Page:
European institutions on Wednesday agreed to reform the Common Agricultural Policy to favour small farms over big business and promote environmentally-friendly farming in an overhaul of the EU's most costly programme.
The Irish presidency of the European Union announced on its Twitter account it had reached an agreement between member states and the European Parliament and the European Commission.
The deal is to be confirmed by Parliament committee later on Wednesday.
The CAP accounts for about 38 percent of the EU's budget.
CAP reform is due to be implemented starting in 2014 but the new subsidy system would not be in place before 2015 due to delays in negotiations on Europe's next budget.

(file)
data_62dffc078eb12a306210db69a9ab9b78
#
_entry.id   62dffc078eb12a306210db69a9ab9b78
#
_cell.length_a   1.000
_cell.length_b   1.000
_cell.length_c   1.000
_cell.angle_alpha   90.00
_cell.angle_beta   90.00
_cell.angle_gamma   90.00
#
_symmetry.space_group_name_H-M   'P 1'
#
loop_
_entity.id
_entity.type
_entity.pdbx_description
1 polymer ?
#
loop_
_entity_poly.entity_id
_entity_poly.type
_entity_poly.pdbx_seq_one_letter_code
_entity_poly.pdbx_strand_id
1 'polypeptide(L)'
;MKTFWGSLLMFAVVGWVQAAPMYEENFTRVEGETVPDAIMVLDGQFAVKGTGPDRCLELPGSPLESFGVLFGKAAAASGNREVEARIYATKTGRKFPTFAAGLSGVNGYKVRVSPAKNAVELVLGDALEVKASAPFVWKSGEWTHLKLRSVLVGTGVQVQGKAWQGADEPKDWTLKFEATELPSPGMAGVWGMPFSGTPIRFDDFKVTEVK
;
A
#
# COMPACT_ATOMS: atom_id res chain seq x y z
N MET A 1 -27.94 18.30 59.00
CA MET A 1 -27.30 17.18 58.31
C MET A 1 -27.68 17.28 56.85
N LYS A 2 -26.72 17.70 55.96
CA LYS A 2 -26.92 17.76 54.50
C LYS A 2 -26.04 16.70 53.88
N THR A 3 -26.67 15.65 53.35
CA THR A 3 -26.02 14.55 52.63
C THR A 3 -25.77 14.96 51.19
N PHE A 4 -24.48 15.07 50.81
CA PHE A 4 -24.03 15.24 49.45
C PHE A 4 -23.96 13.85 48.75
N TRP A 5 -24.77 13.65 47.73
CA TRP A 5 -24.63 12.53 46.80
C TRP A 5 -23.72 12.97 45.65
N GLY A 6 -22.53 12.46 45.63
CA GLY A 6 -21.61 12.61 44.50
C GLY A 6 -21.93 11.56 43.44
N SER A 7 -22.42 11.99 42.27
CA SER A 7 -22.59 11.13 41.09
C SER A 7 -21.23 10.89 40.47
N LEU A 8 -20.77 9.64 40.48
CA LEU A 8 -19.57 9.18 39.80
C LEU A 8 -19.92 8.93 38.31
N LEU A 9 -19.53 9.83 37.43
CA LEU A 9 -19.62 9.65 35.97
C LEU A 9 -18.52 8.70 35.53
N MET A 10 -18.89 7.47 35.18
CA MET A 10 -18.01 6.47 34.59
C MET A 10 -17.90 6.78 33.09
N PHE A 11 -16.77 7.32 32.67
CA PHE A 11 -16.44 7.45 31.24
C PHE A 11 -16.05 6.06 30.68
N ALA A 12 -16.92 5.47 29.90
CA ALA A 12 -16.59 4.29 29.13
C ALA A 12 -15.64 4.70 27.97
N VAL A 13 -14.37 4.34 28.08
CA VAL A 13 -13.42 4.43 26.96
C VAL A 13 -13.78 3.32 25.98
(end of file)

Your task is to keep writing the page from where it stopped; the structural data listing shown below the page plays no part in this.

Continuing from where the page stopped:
Under the current rules, 80 percent of CAP payments go to the top 20 percent of intensive farm businesses since several countries still link the subsidies to production levels.
Details of Wednesday's agreement have not been disclosed, but under a previous draft member states would have to ensure that by 2019 each farmer receive at least 60 percent of the average national or regional subsidy per hectare.
The reduction in subsidies that this would entail for big farms would be limited at most to 30-percent.
EU negotiators had also agreed on boosting subsidies for young farmers and obliging member states to allocate 30 percent of subsidies for farms that use eco-friendly farming methods.
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